TUCSON, Ariz. – Staff Sgt. Joshua Sallander (above) and Tech. Sgt. Jason Paul, both crew chiefs from the 923rd Aircraft Maintenance Squadron, 55th Helicopter Maintenance Unit, attach a rotor blade onto the MH-53 Jolly Green at the Pima Air and Space Museum March 4. The crew chiefs and maintainers from the 55th HMU helped reassemble the aircraft to be put on display at the Pima Air and Space Museum. (U.S. Air Force photo/Staff Sgt. Kevin Roth)
TUCSON, Ariz. – Members from the 923rd Aircraft Maintenance Squadron, 55th Helicopter Maintenance Unit attach the final rotor blade to the MH-53 Jolly Green on March 4. The crew chiefs and maintainers from the 55th HMU helped reassemble the aircraft to be put on display at the Pima Air and Space Museum. (U.S. Air Force photo/Staff Sgt. Kevin Roth)
by Airman 1st Class Michael Washburn
355th Fighter Wing Public Affairs
3/24/2011 - TUCSON, Ariz. -- Condemned to spend its remaining days in the arid desert sun subject to cannibalization, an aircraft that once assisted in the rescue of so many finally gets rescued itself, thanks to an old friend.
Bound for the Pima Air and Space Museum, a MH-53M Pavelow III Jolly Green helicopter unexpectedly was diverted to the "Boneyard," where its parts and pieces began being stripped and used to repair other rotary aircraft. When it was discovered that the aircraft was supposed to actually go to the museum a handful of Airmen jumped into action to help restore the Jolly Green.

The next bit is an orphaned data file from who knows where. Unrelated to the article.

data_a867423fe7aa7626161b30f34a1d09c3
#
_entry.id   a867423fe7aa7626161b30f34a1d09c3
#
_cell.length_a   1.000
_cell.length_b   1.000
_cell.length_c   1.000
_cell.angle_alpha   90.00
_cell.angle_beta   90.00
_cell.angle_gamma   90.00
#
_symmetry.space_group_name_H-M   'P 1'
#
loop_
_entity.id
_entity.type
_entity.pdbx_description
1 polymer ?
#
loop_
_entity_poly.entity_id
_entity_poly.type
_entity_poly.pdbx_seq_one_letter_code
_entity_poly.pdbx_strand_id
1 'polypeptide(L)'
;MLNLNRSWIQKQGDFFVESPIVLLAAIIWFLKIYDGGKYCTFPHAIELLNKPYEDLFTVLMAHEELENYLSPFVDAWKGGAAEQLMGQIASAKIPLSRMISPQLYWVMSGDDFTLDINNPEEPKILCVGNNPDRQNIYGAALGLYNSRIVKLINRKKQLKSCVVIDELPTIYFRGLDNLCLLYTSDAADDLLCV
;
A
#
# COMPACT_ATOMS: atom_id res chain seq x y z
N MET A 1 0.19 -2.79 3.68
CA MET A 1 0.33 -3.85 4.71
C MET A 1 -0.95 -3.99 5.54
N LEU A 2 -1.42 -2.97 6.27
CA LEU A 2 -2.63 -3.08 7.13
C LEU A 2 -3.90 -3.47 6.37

Several maintainers and crew chiefs from the 55th Rescue Squadron traveled to Pima Air and Space Museum to help reassemble a MH-53M Pavelow III by restoring the aircraft by affixing six main rotor blades, four tail rotor blades, rescue hoist and overhead ramp door. One of those Airmen had the opportunity to reconnect with his old friend.
"When I arrived at Mildenhall in 1997, I was assigned to the aircraft and a senior airman at the time," said Master Sgt. Jon Nehl, 923rd Aircraft Maintenance Squadron, 55th Helicopter Maintenance Unit production superintendent. "As I put on staff sergeant and worked my way up, I eventually became the dedicated crew chief of the aircraft."
The DCC is in charge of the maintenance part of the aircraft and with his name on the door, he was the one who was responsible for it.
"DCC's are also the guys they blame when things go wrong," Sergeant Nehl joked. "I worked on that aircraft until I left Mildenhall in 2004 as a technical sergeant. We went lots of places with the MH-53, lots of countries. That's the aircraft I flew on the second time I went to Iraq. Any time the bird went on a temporary duty assignment, I went with it."
From Mildenhall, the MH-53 was then sent to Hurlburt Field Air Force Base, Fla., where it was later retired. The Jolly Green was then sent to Davis-Monthan to be displayed at the Pima Air and Space Museum; it just took a little longer to get there.
"There was some kind of mistake and the aircraft ended up going to the Boneyard," Sergeant Nehl said. "When the museum finally acquired the aircraft, it was already partially disassembled. So that's where we came in, putting the aircraft back together so it could be put on display."
When on display at Pima, the Jolly Green will have Sergeant Nehl's name painted on the side as well as the nose art that he originally chose, Marvin the Martian.
Tech. Sgt. Daniel Rhodes, a crew chief from the 923rd Aircraft Maintenance Squadron, 55th Helicopter Maintenance Unit, helped reassemble the MH-53M back to its original condition for Pima to use and commented on what made the Jolly Green so special.
"The thing that made the MH-53M special was the people, the mission and the weapon system itself," Sergeant Rhodes said. "No matter how hard you worked, or how long you worked, once you saw it fly and actually do its job, it was very satisfying."